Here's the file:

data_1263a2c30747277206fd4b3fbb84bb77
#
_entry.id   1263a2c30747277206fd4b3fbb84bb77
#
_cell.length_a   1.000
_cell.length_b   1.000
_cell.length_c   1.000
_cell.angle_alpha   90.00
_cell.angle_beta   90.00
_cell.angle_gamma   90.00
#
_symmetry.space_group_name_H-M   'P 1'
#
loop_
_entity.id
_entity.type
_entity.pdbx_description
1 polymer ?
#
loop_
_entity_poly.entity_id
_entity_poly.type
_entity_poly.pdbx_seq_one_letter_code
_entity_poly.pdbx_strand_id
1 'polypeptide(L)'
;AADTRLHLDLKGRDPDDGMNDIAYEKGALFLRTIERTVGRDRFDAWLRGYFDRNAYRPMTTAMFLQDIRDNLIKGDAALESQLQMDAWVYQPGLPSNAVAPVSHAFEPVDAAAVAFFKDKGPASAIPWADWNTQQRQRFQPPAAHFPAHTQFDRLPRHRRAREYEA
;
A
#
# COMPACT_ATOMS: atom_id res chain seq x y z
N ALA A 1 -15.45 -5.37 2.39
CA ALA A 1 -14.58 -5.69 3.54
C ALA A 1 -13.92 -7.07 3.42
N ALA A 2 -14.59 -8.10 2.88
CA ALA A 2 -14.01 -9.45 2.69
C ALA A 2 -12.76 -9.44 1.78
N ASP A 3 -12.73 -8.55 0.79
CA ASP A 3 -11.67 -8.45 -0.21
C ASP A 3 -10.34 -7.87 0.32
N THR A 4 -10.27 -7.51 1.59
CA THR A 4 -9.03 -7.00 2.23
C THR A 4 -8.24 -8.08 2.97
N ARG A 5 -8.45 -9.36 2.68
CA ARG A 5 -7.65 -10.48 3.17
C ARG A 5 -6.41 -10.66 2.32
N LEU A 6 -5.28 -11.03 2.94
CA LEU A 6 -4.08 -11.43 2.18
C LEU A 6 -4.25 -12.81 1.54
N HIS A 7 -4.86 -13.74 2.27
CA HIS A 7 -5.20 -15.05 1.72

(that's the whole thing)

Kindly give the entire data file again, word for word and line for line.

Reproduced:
data_1263a2c30747277206fd4b3fbb84bb77
#
_entry.id   1263a2c30747277206fd4b3fbb84bb77
#
_cell.length_a   1.000
_cell.length_b   1.000
_cell.length_c   1.000
_cell.angle_alpha   90.00
_cell.angle_beta   90.00
_cell.angle_gamma   90.00
#
_symmetry.space_group_name_H-M   'P 1'
#
loop_
_entity.id
_entity.type
_entity.pdbx_description
1 polymer ?
#
loop_
_entity_poly.entity_id
_entity_poly.type
_entity_poly.pdbx_seq_one_letter_code
_entity_poly.pdbx_strand_id
1 'polypeptide(L)'
;AADTRLHLDLKGRDPDDGMNDIAYEKGALFLRTIERTVGRDRFDAWLRGYFDRNAYRPMTTAMFLQDIRDNLIKGDAALESQLQMDAWVYQPGLPSNAVAPVSHAFEPVDAAAVAFFKDKGPASAIPWADWNTQQRQRFQPPAAHFPAHTQFDRLPRHRRAREYEA
;
A
#
# COMPACT_ATOMS: atom_id res chain seq x y z
N ALA A 1 -15.45 -5.37 2.39
CA ALA A 1 -14.58 -5.69 3.54
C ALA A 1 -13.92 -7.07 3.42
N ALA A 2 -14.59 -8.10 2.88
CA ALA A 2 -14.01 -9.45 2.69
C ALA A 2 -12.76 -9.44 1.78
N ASP A 3 -12.73 -8.55 0.79
CA ASP A 3 -11.67 -8.45 -0.21
C ASP A 3 -10.34 -7.87 0.32
N THR A 4 -10.27 -7.51 1.59
CA THR A 4 -9.03 -7.00 2.23
C THR A 4 -8.24 -8.08 2.97
N ARG A 5 -8.45 -9.36 2.68
CA ARG A 5 -7.65 -10.48 3.17
C ARG A 5 -6.41 -10.66 2.32
N LEU A 6 -5.28 -11.03 2.94
CA LEU A 6 -4.08 -11.43 2.18
C LEU A 6 -4.25 -12.81 1.54
N HIS A 7 -4.86 -13.74 2.27
CA HIS A 7 -5.20 -15.05 1.72